Despite the recent discovery of the major metabolite 6β-OH MF and the abundant degradation product 9,11-epoxy MF it is still not clear whether these compounds retain any significant binding affinity to the human glucocorticoid receptor. In the present study we addressed this open question and we present some evidence that the degradation product might bind tightly, most possibly covalently, to protein structures in human lung tissue and plasma.

Materials and Methods

Chemicals and reagents

Mometasone furoate (MF), 6-hydroxy mometasone furoate (6-OH MF), mometasone and 9,11-epoxy mometasone furoate (9,11-epoxy MF) were generous gifts from GlaxoSmithKline (Greenford, England). [3H]-Dexamethasone was obtained from Amersham (Freiburg, Germany). All other chemicals were obtained from Sigma-Aldrich-Chemie (Taufkirchen, Germany) or E. Merck (Darmstadt, Germany).

Source and handling of human specimen

Human lung tissue resection material was obtained from patients with bronchial carcinomas who gave informed consent. Cancer-free tissue was used for the experiments. None of the patients was treated with glucocorticoids for the last 4 weeks prior to surgery. Tissue samples were shock frozen in liquid nitrogen after resection and stored at -70°C until usage. To collect sufficient material for the experiments, tissue samples of three or more patients were pooled. Lung cytosol for receptor competition experiments was prepared as detailed in [6]. Plasma samples were obtained from healthy volunteers who gave informed consent. Samples were either used immediately or were shock frozen in liquid nitrogen and stored at -70°C until usage.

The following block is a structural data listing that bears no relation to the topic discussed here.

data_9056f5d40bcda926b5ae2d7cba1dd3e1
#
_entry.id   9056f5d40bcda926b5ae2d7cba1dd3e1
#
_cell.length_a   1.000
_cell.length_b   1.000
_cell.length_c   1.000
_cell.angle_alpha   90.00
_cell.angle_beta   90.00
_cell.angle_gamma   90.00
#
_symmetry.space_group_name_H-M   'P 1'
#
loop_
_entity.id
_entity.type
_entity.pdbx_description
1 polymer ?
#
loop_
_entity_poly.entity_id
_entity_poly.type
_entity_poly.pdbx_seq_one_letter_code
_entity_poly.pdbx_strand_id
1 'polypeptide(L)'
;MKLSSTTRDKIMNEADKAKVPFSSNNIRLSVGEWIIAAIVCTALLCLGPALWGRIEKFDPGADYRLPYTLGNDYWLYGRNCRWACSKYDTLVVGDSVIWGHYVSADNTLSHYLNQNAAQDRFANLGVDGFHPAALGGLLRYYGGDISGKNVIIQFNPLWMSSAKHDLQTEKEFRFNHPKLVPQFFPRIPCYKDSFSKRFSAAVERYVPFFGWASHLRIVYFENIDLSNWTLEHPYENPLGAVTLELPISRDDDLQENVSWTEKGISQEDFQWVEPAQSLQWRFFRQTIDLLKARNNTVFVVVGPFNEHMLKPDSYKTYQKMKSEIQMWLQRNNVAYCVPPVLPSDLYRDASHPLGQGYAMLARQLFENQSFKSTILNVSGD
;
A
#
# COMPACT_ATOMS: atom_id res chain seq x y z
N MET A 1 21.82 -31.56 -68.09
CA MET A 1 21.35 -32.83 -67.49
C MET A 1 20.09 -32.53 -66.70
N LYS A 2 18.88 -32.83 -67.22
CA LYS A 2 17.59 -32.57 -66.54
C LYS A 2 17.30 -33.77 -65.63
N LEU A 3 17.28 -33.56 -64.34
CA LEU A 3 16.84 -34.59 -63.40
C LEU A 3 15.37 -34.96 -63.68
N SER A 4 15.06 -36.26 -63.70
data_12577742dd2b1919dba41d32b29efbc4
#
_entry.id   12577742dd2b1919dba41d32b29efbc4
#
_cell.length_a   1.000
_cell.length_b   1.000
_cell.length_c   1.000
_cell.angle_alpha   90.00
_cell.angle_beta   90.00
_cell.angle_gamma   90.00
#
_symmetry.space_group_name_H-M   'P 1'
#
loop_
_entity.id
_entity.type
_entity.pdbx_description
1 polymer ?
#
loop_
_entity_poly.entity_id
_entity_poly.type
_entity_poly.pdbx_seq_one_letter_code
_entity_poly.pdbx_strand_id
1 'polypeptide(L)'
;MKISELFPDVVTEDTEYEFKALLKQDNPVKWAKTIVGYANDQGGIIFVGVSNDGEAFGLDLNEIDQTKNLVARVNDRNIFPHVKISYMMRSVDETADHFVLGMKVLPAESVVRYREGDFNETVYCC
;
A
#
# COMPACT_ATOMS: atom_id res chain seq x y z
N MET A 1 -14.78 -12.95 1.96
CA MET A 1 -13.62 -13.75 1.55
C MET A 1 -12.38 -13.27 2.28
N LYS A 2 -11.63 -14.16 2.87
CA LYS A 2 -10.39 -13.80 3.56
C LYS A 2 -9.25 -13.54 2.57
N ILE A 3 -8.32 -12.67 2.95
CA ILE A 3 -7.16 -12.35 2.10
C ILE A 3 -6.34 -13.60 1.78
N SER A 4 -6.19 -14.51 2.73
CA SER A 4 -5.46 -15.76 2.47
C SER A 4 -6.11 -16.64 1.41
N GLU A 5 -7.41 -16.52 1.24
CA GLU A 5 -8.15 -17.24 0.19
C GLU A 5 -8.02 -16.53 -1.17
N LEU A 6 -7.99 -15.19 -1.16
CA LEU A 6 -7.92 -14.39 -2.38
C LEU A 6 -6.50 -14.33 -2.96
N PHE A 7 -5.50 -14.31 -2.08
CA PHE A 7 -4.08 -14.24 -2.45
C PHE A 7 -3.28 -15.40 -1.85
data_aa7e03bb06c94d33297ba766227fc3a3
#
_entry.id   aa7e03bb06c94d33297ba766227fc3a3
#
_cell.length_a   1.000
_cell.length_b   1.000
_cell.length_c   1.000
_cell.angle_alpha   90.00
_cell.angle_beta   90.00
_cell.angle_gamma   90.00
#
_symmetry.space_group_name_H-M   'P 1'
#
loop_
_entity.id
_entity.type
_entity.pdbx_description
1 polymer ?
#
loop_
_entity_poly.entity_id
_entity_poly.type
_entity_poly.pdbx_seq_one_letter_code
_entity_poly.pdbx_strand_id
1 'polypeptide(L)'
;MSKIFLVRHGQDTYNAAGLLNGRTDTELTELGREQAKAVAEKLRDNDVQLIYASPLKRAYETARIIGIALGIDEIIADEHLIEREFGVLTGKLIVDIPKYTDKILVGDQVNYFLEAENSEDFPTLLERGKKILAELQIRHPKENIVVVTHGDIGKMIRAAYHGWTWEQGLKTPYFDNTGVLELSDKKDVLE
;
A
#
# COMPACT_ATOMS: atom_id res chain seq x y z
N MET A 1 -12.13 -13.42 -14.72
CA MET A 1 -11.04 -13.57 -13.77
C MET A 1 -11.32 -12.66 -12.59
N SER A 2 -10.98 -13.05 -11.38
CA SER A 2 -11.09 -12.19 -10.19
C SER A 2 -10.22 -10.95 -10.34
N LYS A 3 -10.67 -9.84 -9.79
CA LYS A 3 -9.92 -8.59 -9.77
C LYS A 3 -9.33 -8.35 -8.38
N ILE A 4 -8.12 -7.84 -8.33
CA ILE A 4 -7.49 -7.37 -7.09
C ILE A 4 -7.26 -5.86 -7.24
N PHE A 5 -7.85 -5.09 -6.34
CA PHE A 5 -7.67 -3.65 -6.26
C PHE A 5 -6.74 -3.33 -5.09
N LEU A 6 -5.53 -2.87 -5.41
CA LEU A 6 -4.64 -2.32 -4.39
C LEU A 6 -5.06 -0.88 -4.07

Determination of relative receptor affinity by competition tests

The competition experiments were performed according to the procedure described earlier [6]. The displacement of a constant concentration of [3H] labelled dexamethasone by various concentrations of 6-OH MF, mometasone and 9,11-epoxy MF was determined.

Recovery of MF and 9,11-epoxy MF from human plasma, lung tissue and buffer

MF or 9,11-epoxy MF, respectively, were added to human plasma, lung tissue suspension (0.5 g / 20 ml) or buffer (0.2 M phosphate buffer, pH 7.4) yielding an initial concentration of 0.3 μg/ml. Only glass lab ware was used for these experiments to exclude any non-specific binding effects of the highly lipophilic compounds to plastic material. Samples were incubated at 37°C in a shaking water bath. At designated time intervals samples of 1.0 ml were removed, subjected to a fluid extraction with diethylether and analyzed by HPLC.

Sample preparation and HPLC conditions